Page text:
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Suspected Nonceliac Gluten Sensitivity Confirmed in Few Patients After Gluten Challenge in Double-Blind, Placebo-Controlled Trials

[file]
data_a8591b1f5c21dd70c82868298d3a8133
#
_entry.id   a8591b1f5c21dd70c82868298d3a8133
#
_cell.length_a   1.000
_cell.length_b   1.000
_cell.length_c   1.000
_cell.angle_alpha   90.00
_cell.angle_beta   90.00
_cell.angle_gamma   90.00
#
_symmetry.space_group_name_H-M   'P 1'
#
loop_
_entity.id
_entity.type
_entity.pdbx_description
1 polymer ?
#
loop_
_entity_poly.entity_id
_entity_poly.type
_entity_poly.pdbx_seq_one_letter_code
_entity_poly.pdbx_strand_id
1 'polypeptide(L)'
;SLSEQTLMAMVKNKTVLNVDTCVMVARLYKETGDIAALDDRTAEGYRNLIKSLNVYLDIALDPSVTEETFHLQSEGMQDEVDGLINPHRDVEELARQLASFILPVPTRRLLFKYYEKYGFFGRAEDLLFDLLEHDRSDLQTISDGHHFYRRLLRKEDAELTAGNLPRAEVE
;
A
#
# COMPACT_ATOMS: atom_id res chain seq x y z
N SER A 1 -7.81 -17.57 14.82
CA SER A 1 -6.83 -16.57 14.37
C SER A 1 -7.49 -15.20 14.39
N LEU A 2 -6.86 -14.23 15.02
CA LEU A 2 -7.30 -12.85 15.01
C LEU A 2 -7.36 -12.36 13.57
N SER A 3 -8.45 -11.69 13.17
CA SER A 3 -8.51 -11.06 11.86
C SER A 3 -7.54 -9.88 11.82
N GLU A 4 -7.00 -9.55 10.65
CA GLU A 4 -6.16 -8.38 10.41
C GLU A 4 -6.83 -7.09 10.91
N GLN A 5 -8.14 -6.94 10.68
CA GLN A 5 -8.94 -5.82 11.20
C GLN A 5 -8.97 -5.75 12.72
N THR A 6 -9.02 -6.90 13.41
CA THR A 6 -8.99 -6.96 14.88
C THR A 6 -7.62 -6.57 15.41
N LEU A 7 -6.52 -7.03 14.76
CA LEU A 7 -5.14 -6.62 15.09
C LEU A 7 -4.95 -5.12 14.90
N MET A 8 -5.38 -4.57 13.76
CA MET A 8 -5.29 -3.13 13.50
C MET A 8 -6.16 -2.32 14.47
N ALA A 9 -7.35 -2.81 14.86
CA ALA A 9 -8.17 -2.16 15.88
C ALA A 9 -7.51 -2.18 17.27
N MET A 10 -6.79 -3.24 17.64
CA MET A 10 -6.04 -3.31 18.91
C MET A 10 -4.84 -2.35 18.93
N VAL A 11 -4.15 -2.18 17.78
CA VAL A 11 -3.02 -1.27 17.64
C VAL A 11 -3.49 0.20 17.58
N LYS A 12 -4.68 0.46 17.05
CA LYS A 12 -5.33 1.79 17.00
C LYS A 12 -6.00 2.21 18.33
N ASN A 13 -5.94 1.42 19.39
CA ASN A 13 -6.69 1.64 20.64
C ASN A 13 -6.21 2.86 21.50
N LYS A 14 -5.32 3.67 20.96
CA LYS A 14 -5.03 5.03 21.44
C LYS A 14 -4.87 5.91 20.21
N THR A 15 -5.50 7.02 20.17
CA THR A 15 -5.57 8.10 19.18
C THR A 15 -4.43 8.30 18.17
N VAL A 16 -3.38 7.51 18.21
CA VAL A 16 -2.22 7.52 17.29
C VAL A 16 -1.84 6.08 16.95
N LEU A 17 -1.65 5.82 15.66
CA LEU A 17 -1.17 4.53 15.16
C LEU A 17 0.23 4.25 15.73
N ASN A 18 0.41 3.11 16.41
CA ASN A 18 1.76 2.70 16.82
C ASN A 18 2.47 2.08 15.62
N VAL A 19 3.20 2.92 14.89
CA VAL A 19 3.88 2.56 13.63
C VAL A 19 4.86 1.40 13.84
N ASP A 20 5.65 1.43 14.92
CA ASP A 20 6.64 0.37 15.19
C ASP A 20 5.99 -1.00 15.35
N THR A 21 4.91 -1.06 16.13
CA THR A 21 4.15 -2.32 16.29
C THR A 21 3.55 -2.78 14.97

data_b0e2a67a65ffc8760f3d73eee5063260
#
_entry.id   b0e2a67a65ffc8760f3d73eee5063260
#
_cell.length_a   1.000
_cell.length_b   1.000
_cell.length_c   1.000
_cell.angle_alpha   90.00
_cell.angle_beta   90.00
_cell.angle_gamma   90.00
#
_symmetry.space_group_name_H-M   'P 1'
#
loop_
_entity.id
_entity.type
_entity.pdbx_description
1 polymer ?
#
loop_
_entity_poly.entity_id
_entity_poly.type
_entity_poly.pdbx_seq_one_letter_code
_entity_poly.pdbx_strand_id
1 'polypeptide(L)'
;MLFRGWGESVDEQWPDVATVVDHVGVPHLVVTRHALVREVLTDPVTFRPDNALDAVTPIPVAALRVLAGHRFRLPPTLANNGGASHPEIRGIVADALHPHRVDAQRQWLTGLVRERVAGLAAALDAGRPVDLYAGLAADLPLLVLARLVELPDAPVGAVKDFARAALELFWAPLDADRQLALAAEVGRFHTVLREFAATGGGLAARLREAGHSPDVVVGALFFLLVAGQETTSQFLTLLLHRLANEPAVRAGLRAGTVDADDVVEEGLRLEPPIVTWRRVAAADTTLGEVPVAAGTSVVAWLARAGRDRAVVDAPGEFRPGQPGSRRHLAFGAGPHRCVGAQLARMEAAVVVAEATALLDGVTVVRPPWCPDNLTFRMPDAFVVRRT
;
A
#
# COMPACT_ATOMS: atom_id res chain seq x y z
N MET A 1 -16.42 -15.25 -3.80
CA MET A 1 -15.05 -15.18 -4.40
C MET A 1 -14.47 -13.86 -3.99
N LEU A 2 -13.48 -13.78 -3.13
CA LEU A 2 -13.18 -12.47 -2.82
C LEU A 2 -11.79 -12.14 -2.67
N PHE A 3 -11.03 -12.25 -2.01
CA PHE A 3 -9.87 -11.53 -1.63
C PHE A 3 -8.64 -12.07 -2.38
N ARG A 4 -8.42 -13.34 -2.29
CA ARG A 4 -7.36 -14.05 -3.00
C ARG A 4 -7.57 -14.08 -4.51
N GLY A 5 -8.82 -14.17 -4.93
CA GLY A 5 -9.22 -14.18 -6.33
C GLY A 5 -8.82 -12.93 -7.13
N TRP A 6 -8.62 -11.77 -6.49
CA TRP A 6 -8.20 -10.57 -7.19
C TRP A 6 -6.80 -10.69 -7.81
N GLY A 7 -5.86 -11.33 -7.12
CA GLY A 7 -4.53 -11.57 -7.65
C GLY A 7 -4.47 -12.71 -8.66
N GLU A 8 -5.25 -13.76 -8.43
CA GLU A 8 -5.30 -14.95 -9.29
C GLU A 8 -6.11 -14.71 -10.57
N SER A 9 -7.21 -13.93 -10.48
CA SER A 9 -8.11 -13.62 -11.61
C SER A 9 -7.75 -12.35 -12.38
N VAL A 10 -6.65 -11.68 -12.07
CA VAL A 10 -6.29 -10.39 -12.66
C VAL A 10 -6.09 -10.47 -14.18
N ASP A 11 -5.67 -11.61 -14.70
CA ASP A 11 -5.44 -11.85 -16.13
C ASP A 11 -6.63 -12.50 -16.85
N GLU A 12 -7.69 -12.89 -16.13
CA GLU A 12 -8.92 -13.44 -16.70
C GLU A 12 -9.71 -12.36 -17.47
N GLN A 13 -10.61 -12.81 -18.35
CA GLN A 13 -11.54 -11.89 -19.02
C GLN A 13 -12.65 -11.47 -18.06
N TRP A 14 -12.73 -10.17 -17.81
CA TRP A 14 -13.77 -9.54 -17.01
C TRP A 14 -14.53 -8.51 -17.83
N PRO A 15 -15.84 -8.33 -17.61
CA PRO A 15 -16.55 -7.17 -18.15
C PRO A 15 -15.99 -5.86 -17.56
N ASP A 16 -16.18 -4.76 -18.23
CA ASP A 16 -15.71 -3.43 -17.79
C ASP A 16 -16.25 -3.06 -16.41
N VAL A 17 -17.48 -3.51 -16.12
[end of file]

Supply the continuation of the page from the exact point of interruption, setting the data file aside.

A double-blind, placebo-controlled, gluten challenge has been proposed to confirm a diagnosis of non-celiac gluten sensitivity (NCGS) in patients without celiac disease who respond to a gluten-free diet. To determine the accuracy of this approach, we analyzed data from 10 double-blind, placebo-controlled, gluten challenge trials, comprising 1312 adults. The studies varied in the duration of the challenge (ranging from 1 day to 6 weeks), daily doses for the gluten challenge (ranging from 2 g to 52 g; 3 studies administered less than 8 g/day), and composition of the placebo (gluten-free products, xylose, whey protein, rice, or corn starch containing fermentable carbohydrates). Most of the studies found gluten challenge to significantly increase symptom scores compared with placebo. However, only 38/231 of NCGS patients (16%) showed gluten-specific symptoms. Furthermore, 40% of these subjects had a nocebo response (similar or increased symptoms in response to placebo). These findings reveal heterogeneity among and potential methodology flaws in studies of gluten challenge, cast doubt on gluten as the culprit food component in most patients with presumptive NCGS, and highlight the importance of nocebo effect in these types of studies.